Solar monitoring: what are the benefits of having a solar monitor?

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By helping you use more of the energy you generate

One major benefit of having your solar panels hooked up to a monitoring system is that you can see exactly when to turn your high load home appliances on – think of your washing machine or tumble drier. Our Solo II PV for instance flashes up a big green finger icon (see image above) to tell you exactly when to turn on those high load appliances. Handy that!

This way you’re able to use the solar power you’re generating right then and there, instead of having to use (and pay for) extra energy from the grid.

By giving you peace of mind that your panels are working well

Solar monitoring devices that show real time data are also great for being able to give you peace of mind that your solar panels are working as well as they should be. By the same token, your solar monitor will also be able to help highlight any potential solar panel generation issues.

By showing you the data that matters most to you

Whether you’re most interested in how many kilowatts your panels are producing, how much CO2 you’ve saved or how much money you’ve earned from the Feed-in-Tariff (FiT), you can pick and choose which data you see on your energy monitor.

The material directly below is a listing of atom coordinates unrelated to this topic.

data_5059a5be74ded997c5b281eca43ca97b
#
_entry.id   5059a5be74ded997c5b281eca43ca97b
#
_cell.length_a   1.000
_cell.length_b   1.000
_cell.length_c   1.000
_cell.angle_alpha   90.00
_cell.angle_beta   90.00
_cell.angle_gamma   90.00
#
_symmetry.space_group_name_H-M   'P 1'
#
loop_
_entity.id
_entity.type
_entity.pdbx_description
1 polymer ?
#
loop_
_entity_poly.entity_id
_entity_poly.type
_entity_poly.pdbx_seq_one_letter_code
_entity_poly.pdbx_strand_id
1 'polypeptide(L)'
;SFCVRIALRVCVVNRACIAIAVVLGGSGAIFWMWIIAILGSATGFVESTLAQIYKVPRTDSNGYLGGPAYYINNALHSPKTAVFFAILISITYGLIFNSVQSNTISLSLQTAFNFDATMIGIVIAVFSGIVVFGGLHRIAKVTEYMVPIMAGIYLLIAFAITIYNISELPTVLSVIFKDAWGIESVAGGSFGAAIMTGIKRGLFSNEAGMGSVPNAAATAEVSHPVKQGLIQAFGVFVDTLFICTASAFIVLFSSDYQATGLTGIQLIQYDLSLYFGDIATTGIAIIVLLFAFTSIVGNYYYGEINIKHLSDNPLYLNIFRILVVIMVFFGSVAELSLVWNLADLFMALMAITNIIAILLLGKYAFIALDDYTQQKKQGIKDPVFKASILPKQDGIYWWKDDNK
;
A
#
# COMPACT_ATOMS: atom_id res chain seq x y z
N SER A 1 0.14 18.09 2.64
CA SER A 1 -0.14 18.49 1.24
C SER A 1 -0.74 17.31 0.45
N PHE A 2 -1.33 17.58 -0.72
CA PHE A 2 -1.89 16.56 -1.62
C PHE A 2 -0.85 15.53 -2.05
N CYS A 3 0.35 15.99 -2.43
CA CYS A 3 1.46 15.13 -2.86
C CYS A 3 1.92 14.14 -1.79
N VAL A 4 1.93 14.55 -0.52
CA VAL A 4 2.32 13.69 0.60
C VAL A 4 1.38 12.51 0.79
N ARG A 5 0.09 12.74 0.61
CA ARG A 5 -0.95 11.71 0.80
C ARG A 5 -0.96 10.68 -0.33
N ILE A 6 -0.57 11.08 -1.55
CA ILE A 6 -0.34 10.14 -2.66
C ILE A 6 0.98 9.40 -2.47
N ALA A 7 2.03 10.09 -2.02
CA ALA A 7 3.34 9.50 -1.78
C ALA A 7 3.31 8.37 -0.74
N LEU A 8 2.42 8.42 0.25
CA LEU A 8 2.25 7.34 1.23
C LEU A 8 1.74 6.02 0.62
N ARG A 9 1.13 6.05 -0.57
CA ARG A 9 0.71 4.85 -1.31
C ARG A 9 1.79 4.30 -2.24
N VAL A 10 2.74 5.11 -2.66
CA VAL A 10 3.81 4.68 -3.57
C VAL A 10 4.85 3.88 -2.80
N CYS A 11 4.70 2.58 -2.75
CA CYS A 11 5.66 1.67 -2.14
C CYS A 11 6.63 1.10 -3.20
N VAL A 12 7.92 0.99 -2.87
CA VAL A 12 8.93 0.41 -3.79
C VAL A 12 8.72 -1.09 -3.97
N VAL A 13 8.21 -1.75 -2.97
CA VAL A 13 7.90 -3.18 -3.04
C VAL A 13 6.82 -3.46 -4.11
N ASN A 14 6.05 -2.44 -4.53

Fun fact: did you know that we were the first UK company to create a colour screen solar monitor?

By letting you see your data in as much detail as you like

Want to see your solar energy data in even more depth? Some solar monitoring systems offer you the ability to view your data online too. This is the case with with both our Solo II and Solo III PV monitors which come with access to our energynote online services.

With the help of our online data platform, energynote you’re able to view your solar energy data in as much detail as you like – seeing stats from the past few days, weeks, months and even, years – on your phone, tablet or PC.

Now it’s over to you! If you already have a solar monitor, we’d be really interested to hear what you find most useful about it – and which types of data you look at most often. Pop your comments in the box below!